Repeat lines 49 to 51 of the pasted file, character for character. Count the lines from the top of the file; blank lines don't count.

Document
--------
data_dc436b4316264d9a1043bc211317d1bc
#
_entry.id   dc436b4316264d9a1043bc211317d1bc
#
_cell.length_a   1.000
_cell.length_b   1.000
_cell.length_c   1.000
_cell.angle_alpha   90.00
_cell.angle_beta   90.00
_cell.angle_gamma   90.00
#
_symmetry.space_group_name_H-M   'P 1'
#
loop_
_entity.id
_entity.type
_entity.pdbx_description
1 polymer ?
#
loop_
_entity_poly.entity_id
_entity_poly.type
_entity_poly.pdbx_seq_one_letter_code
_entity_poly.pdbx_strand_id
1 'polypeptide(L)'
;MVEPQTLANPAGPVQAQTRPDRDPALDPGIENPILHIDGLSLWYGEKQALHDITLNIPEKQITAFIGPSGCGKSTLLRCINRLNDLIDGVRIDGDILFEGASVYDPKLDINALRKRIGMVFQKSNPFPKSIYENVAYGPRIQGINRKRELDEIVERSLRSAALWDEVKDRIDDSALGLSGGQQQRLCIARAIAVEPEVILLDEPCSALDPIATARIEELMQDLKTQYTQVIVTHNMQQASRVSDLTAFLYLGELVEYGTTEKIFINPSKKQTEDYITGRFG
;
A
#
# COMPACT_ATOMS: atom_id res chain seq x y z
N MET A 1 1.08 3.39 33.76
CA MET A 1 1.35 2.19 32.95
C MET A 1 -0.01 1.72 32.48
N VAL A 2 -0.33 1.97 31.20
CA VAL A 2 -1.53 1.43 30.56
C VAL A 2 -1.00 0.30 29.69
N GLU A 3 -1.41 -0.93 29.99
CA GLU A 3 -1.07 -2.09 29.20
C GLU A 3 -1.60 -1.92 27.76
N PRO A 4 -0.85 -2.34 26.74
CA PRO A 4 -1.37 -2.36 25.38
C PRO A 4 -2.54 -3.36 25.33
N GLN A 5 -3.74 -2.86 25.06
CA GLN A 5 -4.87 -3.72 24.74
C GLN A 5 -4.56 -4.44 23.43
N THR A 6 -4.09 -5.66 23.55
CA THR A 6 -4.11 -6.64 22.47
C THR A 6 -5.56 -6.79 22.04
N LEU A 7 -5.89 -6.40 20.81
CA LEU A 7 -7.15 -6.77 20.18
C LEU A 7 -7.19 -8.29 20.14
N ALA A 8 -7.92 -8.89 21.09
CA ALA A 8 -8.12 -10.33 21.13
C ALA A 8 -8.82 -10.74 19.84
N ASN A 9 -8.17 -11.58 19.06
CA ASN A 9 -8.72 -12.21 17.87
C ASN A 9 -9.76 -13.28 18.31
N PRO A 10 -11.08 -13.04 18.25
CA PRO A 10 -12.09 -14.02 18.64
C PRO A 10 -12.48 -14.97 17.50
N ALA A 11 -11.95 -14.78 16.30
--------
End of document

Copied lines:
N LEU A 7 -5.89 -6.40 20.81
CA LEU A 7 -7.15 -6.77 20.18
C LEU A 7 -7.19 -8.29 20.14